Photographing hummingbirds is one of the most challenging and frustrating photographic endeavors to undertake. Hummers are so fast that if you can manage a click before they dart away, you’re ahead of the game. The great thing about hummers, though, is that they hover. And, sometimes they will hover long enough to give you a chance to capture some marvelous images. When I was in Madera Canyon a few weeks ago, even with my magnificent Nikon D5 and D500 cameras that will record 10 to 14 shots per second, I got few in-focus shots. I should point out that because I was using flash, I had the camera set to take a single frame, not a high speed burst of 12. With this set-up, if I did manage to get a single shot in focus, additional shots were out of focus or the bird was half out of the frame, moving too quickly for me to capture the entire bird. I recently discovered one exception to this.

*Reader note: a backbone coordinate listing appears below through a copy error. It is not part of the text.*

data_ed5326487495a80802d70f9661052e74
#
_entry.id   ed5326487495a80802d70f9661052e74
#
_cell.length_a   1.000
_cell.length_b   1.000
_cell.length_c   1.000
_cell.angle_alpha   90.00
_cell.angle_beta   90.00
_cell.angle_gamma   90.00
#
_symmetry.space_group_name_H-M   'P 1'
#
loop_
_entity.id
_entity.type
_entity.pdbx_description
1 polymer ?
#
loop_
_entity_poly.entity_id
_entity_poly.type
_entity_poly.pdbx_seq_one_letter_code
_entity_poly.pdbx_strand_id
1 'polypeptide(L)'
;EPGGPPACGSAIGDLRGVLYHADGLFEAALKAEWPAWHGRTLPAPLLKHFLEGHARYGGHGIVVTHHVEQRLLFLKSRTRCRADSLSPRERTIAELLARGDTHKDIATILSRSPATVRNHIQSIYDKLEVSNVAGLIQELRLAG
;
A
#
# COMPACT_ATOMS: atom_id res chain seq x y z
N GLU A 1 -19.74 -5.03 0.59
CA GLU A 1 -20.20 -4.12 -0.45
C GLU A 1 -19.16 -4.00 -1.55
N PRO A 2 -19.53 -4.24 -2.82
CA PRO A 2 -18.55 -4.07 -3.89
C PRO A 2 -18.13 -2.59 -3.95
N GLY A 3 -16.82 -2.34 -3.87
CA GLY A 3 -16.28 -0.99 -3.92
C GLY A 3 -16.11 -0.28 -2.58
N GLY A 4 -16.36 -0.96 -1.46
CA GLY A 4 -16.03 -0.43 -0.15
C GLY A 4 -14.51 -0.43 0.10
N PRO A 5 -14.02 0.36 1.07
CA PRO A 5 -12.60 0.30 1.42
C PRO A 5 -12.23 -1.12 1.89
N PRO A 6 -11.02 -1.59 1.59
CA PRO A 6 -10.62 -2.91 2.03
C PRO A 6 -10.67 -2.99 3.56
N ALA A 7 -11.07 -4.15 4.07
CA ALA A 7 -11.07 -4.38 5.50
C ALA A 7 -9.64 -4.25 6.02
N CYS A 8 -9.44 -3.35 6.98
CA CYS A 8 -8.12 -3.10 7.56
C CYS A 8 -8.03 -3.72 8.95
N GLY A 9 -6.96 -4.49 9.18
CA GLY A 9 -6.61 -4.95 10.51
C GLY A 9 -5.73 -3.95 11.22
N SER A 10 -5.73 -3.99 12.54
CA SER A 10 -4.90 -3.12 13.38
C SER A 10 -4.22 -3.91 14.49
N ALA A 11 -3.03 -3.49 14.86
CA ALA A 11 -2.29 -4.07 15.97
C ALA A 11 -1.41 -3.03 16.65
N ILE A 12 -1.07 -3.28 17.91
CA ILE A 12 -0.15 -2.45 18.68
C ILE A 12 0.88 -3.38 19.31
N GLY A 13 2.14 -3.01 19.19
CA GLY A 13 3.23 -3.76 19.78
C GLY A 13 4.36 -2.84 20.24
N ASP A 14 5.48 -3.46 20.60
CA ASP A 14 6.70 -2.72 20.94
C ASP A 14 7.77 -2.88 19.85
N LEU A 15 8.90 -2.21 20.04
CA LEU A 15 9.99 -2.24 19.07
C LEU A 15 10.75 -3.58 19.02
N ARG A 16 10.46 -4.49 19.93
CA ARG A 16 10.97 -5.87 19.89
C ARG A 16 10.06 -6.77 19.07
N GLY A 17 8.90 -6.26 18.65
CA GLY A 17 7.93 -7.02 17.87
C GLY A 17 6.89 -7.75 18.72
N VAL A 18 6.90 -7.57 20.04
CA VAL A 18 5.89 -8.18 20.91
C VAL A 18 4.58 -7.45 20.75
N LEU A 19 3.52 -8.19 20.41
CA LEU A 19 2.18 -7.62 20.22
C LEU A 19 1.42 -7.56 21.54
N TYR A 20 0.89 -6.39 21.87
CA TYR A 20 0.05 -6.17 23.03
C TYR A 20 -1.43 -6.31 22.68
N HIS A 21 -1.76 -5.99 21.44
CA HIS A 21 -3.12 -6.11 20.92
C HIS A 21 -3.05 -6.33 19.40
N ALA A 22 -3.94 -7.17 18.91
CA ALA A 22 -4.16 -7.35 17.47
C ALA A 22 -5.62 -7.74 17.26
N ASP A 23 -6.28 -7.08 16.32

A female Broad-billed Hummingbird spent a leisurely 15 seconds that allowed me to capture a sequence of 5 images. She flies in and looks at me, hovers, moves to the feeder, sips some nectar, moves back away from the feeder and looks at me again in the same position as when she arrived. Then, she was gone. While I was in Madera Canyon, I tried to keep the feeder in the lower right or left corner of the view finder so that I had a chance of capturing the bird in flight away from the feeder. I didn’t move the camera to eliminate empty space on the left because I was hopeful that she would move far enough away from the feeder to allow me to capture her without the intrusion of the feeder. That didn’t happen in this sequence. So, I cropped these photographs to a square crop. I kept the feeder in the photograph because that’s part of the story. Because she is a female hummingbird though, her colors are not the gorgeous jewel-like colors of her mate so the photographs aren’t as striking as if she were a male. But, I’m glad she spent fifteen seconds with me.